Most drivers don’t expect there to be a bike when changing lanes and can easily get over without looking. In that case, if you’re the type that likes to lane split to get where they’re going faster, it’s important to keep an eye out for those pesky driver blind spots, it could mean the difference between crashing and not.

Alcohol and drug use is a major cause of motorcycle accidents

An 80-year-old man ran his car into the opposite lane and seriously injured a motorcyclist.
North Rhine-Westphalia, Mettmann: An 80-year-old man ran his car into the opposite lane and seriously injured a motorcyclist. | (David Young/picture alliance via Getty Images)

While we’re all well aware that many motorists like to drink and drive, we don’t tend to hear about it too much when it comes to motorcycle riders. However, NHTSA reports that 39% of motorcycle fatalities during Labor Day weekend in 2019 were due to alcohol-impaired riding. Again, that might sound like a small figure, but keep in mind that it’s accounting for a smaller subset of riders in the U.S. and at a specific time period.

And while we can throw statistics and facts about riding while under the influence, it goes without saying that you should never drink and ride. Whether you get a D.U.I or in a fatal crash, it will most likely never end well.

Many riders crash into fixed objects

This photograph was taken on May 12, 2020, shows Grab motorcycle rider Pham Quoc Viet (R) riding his motorcycle during a night patrol to help traffic accident victims on the streets of Hanoi.
This photograph was taken on May 12, 2020, shows Grab motorcycle rider Pham Quoc Viet (R) riding his motorcycle during a night patrol to help traffic accident victims on the streets of Hanoi. | (MANAN VATSYAYANA/AFP via Getty Images)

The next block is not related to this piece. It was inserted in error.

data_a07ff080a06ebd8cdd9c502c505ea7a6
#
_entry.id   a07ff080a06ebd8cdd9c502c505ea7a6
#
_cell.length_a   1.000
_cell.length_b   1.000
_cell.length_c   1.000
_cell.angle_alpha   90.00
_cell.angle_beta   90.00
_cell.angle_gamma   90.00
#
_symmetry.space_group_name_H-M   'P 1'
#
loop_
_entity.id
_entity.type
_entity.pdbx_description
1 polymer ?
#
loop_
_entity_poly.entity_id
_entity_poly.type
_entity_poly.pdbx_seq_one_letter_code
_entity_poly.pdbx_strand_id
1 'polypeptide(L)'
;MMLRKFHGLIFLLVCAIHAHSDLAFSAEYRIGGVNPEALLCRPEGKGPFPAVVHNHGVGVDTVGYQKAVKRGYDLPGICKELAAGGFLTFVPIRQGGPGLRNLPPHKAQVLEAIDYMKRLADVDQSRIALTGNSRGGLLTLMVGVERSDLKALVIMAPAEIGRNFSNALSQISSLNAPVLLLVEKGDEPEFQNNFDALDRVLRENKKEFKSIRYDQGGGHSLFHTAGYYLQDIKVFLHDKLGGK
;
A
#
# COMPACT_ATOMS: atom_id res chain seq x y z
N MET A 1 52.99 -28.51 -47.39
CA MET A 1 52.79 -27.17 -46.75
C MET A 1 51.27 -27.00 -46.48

It might sound absurd that many motorcycle accidents are caused by riders running into stationary objects, but it happens. In fact, 25% of motorcycle accidents are caused by riders crashing into parked cars, poles, or even trees. These types of accidents are easily fatal as the rider can be thrown onto the ground and sustain head injuries. Even with a helmet on, a concussion is not uncommon in these circumstances.

In order to prevent these types of accidents, it’s important to also look farther down the road and make sure to pay attention to any stationary objects in your path. Also, staying at a safe speed can keep you safer on the road and out of harm’s way.

It’s safe to say that motorcycle accidents are common

With all of these statistics, we can see that motorcycle accidents – in general – are indeed very common. And while you might not be able to pay attention to every little detail on the road when riding your motorcycle, being extra vigilant and careful can mean the difference between safely riding away or becoming another statistic.

RELATED: How Much More Dangerous Are Motorcycles Than Cars?